Latest Whistleblower Allegations Against Twitter Could be Elon Musk’s Smoking Gun in Court
More bad news for Twitter?
Elon Musk’s legal rumble with Twitter in court is still due in October, and initially it seemed Twitter had the upper hand. But now Twitter’s former head of security has turned whistleblower, after filing a scathing complaint with the Securities and Exchange Commission (SEC).
The filing is very comprehensive as obtained by CNN, spanning over 200 pages, and has grave allegations of misleading the Federal Trade Commission, ignoring fake accounts, and indiscriminate access to user data among other things. This could finally be the smoking gun Elon Musk was looking for.
Starting with a bit of backstory, in May this year, Elon Musk entered into an agreement to buy Twitter for $44 billion. The deal ultimately fell through, but Twitter decided to take Elon Musk to court. Turns out, as per the purchase agreement Elon Musk was liable to pay the company $1 billion, in case he terminated the deal.
We even covered this in a story, here, and also pointed out that it was very difficult to prove the actual number of fake accounts and bots in a platform, which was the basis of Musk’s legal argument against the company.
But now new allegations against Twitter have to light, from its own former head of security, the legendary Peiter “Mudge” Zatko. Zatko was fired from the company in January this year, for what the company claims were due to performance related reasons. But Peiter alleges that it was primarily because of his attempt to flag the glaring security lapses to Twitter’s board.
Zatko’s complaint to the SEC talks about many issues, but we will specifically look at the part related to the fake or spam accounts count. Elon Musk while backing out of the deal contended that Twitter’s count of monetizable daily active users, or mDAUs is not great way to account for spam or bot activity on the platform, and that it affects his ability to optimally monetize the platform after buying it.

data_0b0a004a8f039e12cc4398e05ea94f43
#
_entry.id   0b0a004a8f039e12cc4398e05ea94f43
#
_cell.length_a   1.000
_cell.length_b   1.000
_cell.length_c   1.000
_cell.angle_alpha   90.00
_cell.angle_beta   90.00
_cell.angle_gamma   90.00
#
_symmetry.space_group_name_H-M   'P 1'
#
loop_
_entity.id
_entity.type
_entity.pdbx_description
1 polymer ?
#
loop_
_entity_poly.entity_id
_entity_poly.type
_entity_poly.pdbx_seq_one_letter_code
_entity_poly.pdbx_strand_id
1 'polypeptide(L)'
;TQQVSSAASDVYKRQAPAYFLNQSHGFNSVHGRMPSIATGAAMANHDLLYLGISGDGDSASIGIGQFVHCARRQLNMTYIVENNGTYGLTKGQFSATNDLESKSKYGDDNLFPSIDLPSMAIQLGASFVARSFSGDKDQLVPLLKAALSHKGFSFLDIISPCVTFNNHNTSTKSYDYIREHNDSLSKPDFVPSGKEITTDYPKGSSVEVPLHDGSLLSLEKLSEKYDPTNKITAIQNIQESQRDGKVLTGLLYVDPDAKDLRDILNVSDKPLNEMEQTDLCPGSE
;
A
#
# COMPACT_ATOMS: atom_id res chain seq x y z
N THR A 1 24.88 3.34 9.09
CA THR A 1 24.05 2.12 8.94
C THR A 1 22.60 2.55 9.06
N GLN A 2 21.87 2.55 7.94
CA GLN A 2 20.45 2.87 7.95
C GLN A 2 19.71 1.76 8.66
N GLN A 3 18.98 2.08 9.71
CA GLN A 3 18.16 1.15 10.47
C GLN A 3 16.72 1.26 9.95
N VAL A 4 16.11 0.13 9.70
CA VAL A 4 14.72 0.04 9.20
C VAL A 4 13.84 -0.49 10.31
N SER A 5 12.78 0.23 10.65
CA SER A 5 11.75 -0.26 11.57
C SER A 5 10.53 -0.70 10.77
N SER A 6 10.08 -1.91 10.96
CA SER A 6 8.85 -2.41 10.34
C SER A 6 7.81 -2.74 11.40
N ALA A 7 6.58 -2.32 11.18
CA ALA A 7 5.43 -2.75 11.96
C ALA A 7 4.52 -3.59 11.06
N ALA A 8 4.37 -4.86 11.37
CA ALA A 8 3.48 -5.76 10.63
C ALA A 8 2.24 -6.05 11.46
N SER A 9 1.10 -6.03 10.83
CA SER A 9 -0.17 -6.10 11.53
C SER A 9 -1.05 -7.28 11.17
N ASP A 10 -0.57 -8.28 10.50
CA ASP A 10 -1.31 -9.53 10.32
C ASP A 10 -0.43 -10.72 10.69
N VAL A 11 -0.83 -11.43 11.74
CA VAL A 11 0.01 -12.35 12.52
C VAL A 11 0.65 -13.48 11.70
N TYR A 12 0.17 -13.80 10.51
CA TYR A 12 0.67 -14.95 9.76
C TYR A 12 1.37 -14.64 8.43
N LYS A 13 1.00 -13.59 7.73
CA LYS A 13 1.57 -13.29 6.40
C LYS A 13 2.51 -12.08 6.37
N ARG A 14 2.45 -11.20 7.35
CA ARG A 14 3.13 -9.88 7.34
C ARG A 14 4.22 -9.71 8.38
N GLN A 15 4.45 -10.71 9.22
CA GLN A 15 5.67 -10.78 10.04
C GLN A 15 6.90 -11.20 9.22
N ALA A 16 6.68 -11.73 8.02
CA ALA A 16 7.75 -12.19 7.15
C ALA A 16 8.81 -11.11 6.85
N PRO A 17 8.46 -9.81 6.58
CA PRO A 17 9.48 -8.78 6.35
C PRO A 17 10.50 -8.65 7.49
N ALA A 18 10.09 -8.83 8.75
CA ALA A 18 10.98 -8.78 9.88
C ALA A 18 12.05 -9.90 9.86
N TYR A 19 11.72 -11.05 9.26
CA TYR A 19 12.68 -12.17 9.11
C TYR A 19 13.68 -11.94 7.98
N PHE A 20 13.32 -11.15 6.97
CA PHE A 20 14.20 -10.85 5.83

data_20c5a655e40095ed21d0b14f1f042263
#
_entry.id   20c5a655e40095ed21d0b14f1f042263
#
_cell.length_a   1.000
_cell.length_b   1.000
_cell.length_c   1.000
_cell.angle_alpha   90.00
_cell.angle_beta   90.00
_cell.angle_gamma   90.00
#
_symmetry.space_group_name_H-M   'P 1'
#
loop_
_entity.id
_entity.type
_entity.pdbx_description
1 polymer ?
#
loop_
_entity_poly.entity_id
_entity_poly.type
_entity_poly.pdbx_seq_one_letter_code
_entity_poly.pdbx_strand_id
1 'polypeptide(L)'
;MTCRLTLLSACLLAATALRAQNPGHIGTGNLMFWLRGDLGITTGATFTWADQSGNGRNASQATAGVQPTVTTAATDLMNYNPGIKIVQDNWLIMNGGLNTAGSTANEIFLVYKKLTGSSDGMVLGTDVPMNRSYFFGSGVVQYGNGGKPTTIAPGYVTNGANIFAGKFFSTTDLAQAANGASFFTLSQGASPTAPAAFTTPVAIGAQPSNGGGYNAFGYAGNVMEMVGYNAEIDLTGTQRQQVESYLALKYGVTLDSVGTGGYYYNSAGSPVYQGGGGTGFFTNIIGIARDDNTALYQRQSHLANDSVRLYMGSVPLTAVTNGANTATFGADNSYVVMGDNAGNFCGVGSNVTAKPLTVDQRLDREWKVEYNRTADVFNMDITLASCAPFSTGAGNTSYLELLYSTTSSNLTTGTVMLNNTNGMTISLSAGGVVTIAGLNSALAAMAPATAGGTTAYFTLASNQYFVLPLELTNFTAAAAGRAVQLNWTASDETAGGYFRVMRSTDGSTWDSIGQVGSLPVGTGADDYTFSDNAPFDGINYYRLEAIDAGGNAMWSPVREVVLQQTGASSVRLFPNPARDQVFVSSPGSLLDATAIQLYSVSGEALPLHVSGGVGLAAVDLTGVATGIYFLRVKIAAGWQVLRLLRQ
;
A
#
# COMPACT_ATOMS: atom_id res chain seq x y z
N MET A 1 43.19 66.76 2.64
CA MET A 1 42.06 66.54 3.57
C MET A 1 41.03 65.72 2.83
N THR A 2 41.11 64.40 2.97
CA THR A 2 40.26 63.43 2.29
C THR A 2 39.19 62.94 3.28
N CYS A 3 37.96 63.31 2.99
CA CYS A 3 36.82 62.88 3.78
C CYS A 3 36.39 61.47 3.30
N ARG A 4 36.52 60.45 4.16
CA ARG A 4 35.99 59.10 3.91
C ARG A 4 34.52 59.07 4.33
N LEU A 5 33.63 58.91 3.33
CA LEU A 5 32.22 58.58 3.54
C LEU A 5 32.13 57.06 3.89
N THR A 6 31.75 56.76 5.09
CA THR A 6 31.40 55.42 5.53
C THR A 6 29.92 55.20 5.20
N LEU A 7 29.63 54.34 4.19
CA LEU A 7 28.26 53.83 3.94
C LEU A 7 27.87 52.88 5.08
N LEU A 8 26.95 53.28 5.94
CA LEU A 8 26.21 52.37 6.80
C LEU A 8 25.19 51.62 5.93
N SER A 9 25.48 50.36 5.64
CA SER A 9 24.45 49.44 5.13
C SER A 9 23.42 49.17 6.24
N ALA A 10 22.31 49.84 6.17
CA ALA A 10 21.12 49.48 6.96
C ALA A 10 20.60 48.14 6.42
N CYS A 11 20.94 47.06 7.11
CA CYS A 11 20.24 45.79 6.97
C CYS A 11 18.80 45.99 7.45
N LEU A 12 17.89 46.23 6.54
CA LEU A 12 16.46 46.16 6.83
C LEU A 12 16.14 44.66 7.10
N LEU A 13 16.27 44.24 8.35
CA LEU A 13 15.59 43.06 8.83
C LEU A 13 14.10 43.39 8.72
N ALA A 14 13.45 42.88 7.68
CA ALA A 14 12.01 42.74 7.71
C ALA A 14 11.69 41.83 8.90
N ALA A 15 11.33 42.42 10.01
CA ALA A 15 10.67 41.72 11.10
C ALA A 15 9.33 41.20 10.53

But Zatko told CNN he thinks there would still be value in attempting to measure the total number of spam, false or otherwise potentially harmful automated accounts on the platform. “The executive team, the board, the shareholders and the users all deserve an honest answer as to what it is that they are consuming as far as data and information and content [on the platform … At least from my point of view, I want to invest in a company where I know what’s actually going on because I want to invest strategically in the long-term value of an organization,” he said.
Zatko claimed in his disclosures that Twitter’s reporting of bots as a percentage of total mDAUs is deliberately misleading, and that it should be taken as a percentage of total number of accounts on the platform. He also alleges that he started asking about the amount of bot and spam activity on Twitter as early as 2021. But was later informed by Twitter’s head of site integrity, that the company didn’t really know about the exact number on bots on the platform.
This was in part because, Zatko alleges, the company had no real appetite to properly measure the prevalence of bots, and also because the real number would potentially harm the company’s value and image.
Elon Musk however wasn’t convinced and maintained that the actual count of spam and bot accounts was much higher, as much as 20 percent which is 4 times higher than the stated number on Twitter’s SEC filings. Eventually Musk put the deal on hold, and later terminated the deal, with his lawyers stating “Twitter is in material breach of multiple provisions of that Agreement, appears to have made false and misleading representations upon which Mr. Musk relied when entering into the Merger Agreement, and is likely to suffer a Company Material Adverse Effect,”
– Our previous story on the saga
Zatko’s revelations could have an affect on the upcoming court battle between Elon Musk and Twitter, but it’s hard say anything at this point. As for Musk, he has yet to react on the recent revelations, but his legal team has already taken note, with his lawyer Alex Spiro stating, “We have already issued a subpoena for Mr. Zatko, and we found his exit and that of other key employees curious in light of what we have been finding.”